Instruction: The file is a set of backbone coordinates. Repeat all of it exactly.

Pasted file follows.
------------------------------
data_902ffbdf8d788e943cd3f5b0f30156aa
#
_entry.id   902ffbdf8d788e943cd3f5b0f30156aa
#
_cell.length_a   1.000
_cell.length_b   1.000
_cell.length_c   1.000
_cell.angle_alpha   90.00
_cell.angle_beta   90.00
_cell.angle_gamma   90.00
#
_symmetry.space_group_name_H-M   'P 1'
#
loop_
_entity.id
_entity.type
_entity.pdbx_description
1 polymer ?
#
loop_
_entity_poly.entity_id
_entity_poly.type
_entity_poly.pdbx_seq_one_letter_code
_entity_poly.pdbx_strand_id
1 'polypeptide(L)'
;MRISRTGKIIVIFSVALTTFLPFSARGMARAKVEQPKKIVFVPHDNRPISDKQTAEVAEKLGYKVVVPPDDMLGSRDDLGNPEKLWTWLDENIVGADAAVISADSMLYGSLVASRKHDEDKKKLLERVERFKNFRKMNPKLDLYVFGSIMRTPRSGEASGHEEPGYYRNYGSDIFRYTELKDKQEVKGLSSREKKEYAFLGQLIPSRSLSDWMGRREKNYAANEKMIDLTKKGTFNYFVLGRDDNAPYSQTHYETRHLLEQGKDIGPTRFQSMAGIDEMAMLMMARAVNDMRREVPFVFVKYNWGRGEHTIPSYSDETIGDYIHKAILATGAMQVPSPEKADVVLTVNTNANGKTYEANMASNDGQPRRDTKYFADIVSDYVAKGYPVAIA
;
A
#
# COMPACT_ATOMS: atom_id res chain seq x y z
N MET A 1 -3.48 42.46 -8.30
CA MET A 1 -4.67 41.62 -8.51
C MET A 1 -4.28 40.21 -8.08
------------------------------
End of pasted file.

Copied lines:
data_902ffbdf8d788e943cd3f5b0f30156aa
#
_entry.id   902ffbdf8d788e943cd3f5b0f30156aa
#
_cell.length_a   1.000
_cell.length_b   1.000
_cell.length_c   1.000
_cell.angle_alpha   90.00
_cell.angle_beta   90.00
_cell.angle_gamma   90.00
#
_symmetry.space_group_name_H-M   'P 1'
#
loop_
_entity.id
_entity.type
_entity.pdbx_description
1 polymer ?
#
loop_
_entity_poly.entity_id
_entity_poly.type
_entity_poly.pdbx_seq_one_letter_code
_entity_poly.pdbx_strand_id
1 'polypeptide(L)'
;MRISRTGKIIVIFSVALTTFLPFSARGMARAKVEQPKKIVFVPHDNRPISDKQTAEVAEKLGYKVVVPPDDMLGSRDDLGNPEKLWTWLDENIVGADAAVISADSMLYGSLVASRKHDEDKKKLLERVERFKNFRKMNPKLDLYVFGSIMRTPRSGEASGHEEPGYYRNYGSDIFRYTELKDKQEVKGLSSREKKEYAFLGQLIPSRSLSDWMGRREKNYAANEKMIDLTKKGTFNYFVLGRDDNAPYSQTHYETRHLLEQGKDIGPTRFQSMAGIDEMAMLMMARAVNDMRREVPFVFVKYNWGRGEHTIPSYSDETIGDYIHKAILATGAMQVPSPEKADVVLTVNTNANGKTYEANMASNDGQPRRDTKYFADIVSDYVAKGYPVAIA
;
A
#
# COMPACT_ATOMS: atom_id res chain seq x y z
N MET A 1 -3.48 42.46 -8.30
CA MET A 1 -4.67 41.62 -8.51
C MET A 1 -4.28 40.21 -8.08